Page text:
• Systematic and judgmental abilities.

 

There is more contact between the source and the audience compared to the information dissemination strategy. Examples of this strategy include:

  • Education programs for youth groups.
  • Mentors.
  • Ongoing class and/or small group sessions.
  • Parenting and family management.
  • Peer leader/helper programs.
  • Preschool alcohol, tobacco, and other drug prevention programs.

Alternatives

This strategy offers activities that don’t involve alcohol and other drugs. The purpose is to meet the needs that alcohol and other drugs often fill but with healthy activities instead. Examples include:

  • Community drop-in centers.
  • Community service activities.
  • Drug-free dances and parties.
  • Outward Bound.
  • Recreation activities.
  • Youth or adult leadership activities.

Program identification and referral

This strategy aims to find:

  • Those who’ve used tobacco or alcohol illegally (or underage). 
  • Those who’ve used illicit drugs for the first time. 

The goal is to see if education can help reverse their behavior. This strategy doesn’t include activities meant to confirm if a person needs treatment. Examples include:

  • Driving while under the influence or intoxicated education programs.
  • Employee assistance programs.
  • Student assistance programs.

Community-based process

This strategy provides ongoing networking activities and technical support to community groups or agencies. It uses neighborhood-based, grassroots empowerment models. These involve action planning and collaborative systems planning. Examples include:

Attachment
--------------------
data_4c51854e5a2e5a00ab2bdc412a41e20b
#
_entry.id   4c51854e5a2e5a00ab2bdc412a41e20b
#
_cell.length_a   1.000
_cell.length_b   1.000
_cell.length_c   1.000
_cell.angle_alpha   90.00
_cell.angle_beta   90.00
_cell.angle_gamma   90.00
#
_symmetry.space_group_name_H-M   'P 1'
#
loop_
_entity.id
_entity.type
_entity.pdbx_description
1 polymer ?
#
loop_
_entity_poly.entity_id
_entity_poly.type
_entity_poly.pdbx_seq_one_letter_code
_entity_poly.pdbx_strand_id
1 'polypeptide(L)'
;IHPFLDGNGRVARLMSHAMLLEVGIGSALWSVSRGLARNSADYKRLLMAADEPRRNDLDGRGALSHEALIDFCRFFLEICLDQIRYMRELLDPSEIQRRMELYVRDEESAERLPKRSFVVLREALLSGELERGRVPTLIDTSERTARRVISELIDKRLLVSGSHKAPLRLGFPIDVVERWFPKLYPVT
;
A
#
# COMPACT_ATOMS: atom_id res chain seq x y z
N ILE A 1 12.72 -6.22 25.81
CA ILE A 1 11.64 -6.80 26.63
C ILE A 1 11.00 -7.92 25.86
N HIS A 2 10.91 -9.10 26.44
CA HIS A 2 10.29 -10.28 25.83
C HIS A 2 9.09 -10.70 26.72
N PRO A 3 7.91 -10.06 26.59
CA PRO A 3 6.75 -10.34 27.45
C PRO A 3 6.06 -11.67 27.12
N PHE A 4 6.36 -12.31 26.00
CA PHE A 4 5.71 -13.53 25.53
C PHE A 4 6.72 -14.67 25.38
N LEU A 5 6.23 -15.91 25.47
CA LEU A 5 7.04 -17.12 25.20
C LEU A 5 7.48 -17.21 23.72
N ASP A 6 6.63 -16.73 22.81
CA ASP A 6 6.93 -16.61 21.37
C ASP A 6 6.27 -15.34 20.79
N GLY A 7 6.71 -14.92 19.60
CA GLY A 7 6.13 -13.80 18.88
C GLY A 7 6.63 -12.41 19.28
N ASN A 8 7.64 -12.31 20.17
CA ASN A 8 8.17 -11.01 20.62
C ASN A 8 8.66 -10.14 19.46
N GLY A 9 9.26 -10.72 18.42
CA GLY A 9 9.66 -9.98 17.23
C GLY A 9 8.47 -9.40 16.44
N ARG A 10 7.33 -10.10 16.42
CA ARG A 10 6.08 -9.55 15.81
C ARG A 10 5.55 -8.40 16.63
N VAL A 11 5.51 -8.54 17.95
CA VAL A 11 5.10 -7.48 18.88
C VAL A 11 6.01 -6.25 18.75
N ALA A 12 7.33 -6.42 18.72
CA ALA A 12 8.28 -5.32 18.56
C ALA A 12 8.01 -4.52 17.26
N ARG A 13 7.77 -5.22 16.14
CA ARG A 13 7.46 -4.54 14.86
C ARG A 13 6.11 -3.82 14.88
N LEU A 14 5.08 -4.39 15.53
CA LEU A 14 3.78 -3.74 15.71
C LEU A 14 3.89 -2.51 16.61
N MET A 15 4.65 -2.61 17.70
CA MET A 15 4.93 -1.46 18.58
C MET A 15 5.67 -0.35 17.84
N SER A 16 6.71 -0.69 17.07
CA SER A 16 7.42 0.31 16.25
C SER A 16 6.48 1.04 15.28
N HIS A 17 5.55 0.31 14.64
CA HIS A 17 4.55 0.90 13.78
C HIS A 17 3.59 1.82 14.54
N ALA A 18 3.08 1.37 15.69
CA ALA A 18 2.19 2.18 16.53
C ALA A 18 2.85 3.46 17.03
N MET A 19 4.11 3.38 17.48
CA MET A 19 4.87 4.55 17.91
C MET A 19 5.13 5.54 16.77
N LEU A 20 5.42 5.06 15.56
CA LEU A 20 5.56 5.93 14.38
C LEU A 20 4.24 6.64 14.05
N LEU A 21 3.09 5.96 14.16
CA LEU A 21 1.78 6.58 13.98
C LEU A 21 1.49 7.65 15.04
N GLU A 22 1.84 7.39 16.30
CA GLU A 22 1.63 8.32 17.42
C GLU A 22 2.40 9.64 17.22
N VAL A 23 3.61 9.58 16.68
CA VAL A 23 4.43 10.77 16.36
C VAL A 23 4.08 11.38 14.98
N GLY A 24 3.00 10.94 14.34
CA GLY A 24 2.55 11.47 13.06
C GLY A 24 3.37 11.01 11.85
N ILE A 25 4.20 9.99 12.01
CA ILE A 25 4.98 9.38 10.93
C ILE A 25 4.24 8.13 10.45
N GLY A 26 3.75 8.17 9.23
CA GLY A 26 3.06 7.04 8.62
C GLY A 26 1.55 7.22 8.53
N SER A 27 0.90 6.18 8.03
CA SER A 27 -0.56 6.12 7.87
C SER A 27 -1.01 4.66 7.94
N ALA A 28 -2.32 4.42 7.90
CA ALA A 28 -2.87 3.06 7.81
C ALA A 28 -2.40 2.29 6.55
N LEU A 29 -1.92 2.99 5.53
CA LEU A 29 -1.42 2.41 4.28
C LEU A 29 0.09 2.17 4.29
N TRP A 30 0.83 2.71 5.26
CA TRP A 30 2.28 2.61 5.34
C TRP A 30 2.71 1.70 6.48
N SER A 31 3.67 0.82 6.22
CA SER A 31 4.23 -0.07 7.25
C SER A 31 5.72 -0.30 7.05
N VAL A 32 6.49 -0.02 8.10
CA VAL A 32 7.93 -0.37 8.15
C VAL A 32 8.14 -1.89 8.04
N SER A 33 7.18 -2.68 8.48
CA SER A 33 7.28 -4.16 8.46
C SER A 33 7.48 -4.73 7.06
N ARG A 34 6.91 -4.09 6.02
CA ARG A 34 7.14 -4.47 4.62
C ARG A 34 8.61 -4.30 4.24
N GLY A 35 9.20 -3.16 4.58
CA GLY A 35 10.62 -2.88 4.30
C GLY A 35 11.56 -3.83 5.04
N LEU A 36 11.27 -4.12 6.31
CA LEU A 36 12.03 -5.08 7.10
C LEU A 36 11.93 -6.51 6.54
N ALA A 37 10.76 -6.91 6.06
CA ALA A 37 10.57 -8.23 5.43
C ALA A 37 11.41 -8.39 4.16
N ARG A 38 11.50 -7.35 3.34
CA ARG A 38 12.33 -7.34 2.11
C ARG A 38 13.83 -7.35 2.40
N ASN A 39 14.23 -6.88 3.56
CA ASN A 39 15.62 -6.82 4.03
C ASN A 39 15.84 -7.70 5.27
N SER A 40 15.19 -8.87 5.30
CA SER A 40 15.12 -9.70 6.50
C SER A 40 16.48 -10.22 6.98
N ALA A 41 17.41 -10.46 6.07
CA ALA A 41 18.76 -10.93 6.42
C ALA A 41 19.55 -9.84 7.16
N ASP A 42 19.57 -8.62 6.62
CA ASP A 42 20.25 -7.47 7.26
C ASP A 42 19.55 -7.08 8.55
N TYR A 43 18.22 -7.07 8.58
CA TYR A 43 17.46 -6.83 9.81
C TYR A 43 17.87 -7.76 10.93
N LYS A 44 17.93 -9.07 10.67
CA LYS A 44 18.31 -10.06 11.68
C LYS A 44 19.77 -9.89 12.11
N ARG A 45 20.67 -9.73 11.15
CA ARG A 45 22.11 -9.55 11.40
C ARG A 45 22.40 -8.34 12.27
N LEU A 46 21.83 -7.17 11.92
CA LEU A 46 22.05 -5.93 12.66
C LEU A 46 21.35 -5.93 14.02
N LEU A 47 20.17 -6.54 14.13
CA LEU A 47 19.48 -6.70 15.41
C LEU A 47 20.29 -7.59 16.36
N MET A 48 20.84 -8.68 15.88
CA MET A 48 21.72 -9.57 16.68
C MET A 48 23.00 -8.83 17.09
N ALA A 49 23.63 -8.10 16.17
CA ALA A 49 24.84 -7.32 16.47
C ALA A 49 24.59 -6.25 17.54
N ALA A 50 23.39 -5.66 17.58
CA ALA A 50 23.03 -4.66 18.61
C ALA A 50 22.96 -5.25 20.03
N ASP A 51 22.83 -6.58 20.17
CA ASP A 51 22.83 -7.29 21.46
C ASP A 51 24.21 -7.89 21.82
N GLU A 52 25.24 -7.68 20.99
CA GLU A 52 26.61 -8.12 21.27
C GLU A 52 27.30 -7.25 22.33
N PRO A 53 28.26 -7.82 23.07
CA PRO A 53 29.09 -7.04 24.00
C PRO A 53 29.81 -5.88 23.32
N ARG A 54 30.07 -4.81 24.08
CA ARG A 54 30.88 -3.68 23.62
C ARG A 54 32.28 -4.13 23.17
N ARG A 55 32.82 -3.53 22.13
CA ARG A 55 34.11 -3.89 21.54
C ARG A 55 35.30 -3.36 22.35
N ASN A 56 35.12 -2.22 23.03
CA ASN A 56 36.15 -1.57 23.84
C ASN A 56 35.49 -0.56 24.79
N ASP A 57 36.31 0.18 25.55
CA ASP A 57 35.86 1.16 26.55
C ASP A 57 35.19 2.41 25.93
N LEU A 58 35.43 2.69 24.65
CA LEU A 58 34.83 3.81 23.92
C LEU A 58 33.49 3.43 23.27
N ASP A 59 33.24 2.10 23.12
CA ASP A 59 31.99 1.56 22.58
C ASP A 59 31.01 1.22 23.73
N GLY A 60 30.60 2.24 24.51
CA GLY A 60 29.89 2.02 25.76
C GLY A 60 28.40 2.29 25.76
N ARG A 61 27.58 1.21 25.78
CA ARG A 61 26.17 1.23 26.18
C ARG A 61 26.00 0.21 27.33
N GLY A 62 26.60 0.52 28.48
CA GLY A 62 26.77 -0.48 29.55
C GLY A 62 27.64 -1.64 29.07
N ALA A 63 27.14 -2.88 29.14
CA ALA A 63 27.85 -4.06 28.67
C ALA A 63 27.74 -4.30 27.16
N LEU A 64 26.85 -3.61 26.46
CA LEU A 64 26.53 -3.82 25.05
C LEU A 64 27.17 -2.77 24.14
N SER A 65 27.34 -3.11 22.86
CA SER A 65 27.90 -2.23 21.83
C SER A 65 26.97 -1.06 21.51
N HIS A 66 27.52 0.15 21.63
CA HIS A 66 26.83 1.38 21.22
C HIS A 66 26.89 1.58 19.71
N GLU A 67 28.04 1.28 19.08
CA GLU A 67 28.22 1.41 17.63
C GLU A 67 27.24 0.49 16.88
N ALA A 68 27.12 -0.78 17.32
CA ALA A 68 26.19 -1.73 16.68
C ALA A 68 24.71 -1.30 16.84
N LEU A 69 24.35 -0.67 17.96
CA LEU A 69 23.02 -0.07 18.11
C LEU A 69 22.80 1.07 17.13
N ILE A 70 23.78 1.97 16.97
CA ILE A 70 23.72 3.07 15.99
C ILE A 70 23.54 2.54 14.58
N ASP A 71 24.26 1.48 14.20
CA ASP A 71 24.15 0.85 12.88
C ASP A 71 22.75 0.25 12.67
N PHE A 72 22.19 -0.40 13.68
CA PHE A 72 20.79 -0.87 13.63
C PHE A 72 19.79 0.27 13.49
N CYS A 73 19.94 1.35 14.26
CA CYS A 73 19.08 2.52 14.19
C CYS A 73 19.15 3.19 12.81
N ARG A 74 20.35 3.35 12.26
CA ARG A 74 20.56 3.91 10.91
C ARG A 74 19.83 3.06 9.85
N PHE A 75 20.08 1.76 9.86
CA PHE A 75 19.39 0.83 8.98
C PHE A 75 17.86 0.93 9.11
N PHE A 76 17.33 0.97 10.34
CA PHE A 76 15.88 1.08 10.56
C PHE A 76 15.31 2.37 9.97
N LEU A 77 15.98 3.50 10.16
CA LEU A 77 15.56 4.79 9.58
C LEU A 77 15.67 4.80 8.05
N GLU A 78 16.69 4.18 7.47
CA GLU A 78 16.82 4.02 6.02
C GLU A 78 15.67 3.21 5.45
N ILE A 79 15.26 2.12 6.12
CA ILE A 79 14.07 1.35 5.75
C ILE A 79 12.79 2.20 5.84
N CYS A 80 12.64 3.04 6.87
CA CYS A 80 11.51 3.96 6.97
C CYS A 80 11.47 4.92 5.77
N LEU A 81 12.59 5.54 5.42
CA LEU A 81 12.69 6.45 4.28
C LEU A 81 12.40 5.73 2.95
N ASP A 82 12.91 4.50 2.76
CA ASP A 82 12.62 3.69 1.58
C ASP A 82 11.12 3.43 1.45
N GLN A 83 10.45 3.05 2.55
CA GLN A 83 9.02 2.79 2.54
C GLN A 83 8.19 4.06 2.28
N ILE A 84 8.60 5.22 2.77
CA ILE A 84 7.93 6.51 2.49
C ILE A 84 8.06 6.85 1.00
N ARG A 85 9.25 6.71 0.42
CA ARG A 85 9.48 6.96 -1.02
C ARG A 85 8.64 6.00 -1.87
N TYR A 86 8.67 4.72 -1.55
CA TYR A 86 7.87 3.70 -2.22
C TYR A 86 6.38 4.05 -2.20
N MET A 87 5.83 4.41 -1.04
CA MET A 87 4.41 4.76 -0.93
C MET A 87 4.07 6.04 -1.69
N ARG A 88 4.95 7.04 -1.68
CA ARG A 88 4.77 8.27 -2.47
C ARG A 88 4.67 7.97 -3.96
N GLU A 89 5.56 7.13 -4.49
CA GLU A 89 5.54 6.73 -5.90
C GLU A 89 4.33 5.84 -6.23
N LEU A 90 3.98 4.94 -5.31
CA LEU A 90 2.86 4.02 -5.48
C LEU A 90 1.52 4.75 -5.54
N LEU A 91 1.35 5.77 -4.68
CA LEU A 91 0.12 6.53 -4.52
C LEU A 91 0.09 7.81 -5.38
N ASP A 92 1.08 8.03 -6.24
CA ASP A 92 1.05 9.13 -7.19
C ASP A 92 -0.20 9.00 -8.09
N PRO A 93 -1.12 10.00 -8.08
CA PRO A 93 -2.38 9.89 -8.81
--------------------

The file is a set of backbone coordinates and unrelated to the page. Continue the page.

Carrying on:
• Community and volunteer training.
    • Impactor training.
    • Neighborhood action training.
    • Staff and officials training.
  • Community team building.
  • Multi-agency coordination, collaboration, and coalition.
  • Services and funding access.
  • Systemic planning.

Environmental

This strategy sets up or changes written and unwritten community standards, codes, and attitudes. The goal is to sway the general population’s use of alcohol and other drugs. Examples include:

  • Changes to alcohol and tobacco advertising. 
  • Guidance and technical help watching enforcement governing availability and supply of alcohol, tobacco, and other drugs. 
  • New or revised alcohol, tobacco, and drug policies in schools. 
  • Product pricing strategies. 

YES prevention strategies

The resources (below) list prevention strategies you can fund with the Substance Abuse Prevention and Treatment Block Grant. You can only use these primary substance use disorder prevention strategies with the grant money. 

If a prevention strategy is not in this list, you must get approval before you use grant dollars. Contact dhssapsis@dhs.wisconsin.gov for more details. 

NO prevention strategies

These prevention strategies are important parts of a full community approach to reducing substance use. They do not, however, meet requirements for the Substance Abuse Prevention and Treatment Block Grant:

  • Consumer recovery services
  • Domestic violence prevention
  • Inpatient and outpatient treatment
  • Relapse prevention
  • Suicide prevention
  • Teen parenting case management

Alliance for Wisconsin Youth

We encourage county and tribal behavioral health staff to partner with local coalitions focused on substance use disorder prevention. A great resource is the Alliance for Wisconsin Youth. They are made up of over 100 community coalitions in all regions of the state. You can use Substance Abuse Prevention and Treatment Grant dollars to pay for staff work with the coalition or other groups focused on preventing substance use disorders. 

Questions about SAP-SIS? Email dhssapsis@dhs.wisconsin.gov

Last Revised: August 6, 2022